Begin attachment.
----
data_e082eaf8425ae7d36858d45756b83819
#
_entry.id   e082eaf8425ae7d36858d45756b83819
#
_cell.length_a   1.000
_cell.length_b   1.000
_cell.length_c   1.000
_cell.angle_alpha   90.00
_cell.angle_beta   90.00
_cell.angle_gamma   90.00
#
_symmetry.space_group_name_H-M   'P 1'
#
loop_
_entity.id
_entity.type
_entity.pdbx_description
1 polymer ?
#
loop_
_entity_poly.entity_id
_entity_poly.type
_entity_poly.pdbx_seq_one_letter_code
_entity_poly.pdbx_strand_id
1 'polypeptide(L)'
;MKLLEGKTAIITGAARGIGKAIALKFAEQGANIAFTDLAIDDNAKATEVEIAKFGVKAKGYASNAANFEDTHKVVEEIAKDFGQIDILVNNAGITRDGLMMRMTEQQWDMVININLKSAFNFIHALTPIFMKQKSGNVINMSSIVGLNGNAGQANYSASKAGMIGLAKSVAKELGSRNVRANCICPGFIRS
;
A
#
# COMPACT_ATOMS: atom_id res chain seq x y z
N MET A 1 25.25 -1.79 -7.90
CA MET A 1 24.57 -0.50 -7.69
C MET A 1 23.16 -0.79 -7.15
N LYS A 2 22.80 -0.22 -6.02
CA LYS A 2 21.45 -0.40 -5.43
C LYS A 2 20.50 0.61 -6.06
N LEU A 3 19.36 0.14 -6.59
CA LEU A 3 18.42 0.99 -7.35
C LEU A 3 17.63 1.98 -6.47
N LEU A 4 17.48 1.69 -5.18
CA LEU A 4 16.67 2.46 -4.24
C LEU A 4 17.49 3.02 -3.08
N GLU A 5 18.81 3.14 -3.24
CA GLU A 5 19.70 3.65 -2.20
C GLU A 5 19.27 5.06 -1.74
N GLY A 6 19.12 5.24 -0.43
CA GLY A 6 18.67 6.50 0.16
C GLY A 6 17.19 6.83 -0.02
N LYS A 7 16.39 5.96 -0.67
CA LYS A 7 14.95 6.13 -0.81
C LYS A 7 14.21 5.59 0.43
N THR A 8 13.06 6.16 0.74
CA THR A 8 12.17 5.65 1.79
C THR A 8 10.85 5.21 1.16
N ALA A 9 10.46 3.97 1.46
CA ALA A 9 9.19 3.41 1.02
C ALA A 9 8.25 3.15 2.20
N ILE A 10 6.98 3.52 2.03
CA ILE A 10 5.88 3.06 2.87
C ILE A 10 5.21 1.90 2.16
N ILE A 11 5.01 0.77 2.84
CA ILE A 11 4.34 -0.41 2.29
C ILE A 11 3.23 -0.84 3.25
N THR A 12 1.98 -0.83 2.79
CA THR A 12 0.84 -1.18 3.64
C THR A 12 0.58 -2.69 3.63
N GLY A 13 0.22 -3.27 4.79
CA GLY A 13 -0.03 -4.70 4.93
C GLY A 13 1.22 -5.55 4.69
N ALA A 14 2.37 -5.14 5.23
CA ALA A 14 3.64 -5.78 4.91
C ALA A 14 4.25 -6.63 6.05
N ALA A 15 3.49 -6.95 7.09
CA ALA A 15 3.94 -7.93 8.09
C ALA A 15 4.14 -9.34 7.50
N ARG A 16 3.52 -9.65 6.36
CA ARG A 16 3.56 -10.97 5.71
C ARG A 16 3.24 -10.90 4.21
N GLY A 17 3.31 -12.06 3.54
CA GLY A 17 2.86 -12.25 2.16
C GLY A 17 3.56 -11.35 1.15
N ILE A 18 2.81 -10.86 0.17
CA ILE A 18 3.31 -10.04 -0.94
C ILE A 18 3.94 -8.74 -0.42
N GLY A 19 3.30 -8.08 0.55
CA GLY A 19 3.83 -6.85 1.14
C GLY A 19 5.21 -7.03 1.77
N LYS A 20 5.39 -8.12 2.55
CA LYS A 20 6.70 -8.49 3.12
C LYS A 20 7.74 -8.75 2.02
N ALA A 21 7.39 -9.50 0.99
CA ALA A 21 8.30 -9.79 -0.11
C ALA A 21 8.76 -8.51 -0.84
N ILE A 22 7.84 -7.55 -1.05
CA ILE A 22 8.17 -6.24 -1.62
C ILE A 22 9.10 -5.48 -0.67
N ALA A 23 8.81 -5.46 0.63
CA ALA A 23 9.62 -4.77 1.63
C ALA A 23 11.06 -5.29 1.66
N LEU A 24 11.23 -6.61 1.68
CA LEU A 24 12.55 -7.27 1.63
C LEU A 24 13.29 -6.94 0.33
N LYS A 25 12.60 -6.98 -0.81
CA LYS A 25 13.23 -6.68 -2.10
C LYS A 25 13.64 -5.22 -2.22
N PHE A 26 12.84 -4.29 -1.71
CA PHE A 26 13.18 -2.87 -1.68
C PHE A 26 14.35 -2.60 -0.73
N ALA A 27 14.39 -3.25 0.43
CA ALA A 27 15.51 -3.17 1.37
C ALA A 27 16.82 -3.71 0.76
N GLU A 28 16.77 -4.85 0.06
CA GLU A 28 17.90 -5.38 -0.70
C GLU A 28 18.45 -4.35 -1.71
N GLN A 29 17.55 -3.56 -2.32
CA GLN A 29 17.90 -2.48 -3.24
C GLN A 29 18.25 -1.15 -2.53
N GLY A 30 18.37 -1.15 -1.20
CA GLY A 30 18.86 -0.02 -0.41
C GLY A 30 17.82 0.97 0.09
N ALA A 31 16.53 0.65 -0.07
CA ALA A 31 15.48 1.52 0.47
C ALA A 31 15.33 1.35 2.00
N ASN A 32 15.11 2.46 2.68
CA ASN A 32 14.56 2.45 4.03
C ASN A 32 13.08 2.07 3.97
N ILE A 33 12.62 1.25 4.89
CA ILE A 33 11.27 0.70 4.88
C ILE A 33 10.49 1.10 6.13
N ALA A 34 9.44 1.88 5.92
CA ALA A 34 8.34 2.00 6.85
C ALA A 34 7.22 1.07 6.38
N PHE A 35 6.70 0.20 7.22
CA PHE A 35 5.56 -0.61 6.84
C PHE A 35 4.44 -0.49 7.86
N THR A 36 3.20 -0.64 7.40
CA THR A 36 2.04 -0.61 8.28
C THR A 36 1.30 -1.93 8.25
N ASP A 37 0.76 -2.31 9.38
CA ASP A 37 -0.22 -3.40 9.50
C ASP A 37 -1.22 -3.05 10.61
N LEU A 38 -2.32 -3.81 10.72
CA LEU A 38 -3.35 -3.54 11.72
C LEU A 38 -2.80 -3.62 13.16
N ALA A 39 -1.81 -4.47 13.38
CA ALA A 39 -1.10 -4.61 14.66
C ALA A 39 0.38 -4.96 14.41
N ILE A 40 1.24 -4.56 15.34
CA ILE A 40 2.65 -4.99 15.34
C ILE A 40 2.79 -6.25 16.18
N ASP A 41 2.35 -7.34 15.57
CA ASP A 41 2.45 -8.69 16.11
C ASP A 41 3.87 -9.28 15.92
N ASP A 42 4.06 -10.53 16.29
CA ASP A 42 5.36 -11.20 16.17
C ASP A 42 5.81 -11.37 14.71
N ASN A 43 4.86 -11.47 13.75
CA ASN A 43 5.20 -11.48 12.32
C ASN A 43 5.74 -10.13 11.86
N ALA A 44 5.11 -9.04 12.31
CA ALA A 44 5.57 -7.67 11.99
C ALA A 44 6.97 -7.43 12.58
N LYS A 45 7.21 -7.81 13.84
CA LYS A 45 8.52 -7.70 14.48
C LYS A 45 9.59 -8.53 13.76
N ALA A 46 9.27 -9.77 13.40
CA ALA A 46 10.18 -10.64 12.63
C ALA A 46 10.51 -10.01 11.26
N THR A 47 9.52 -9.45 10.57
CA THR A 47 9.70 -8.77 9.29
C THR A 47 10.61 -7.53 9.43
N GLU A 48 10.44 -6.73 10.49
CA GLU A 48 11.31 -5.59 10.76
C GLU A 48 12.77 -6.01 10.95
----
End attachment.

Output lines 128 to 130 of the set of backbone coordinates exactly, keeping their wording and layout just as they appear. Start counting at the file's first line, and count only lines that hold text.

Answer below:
CA ILE A 33 11.27 0.70 4.88
C ILE A 33 10.49 1.10 6.13
N ALA A 34 9.44 1.88 5.92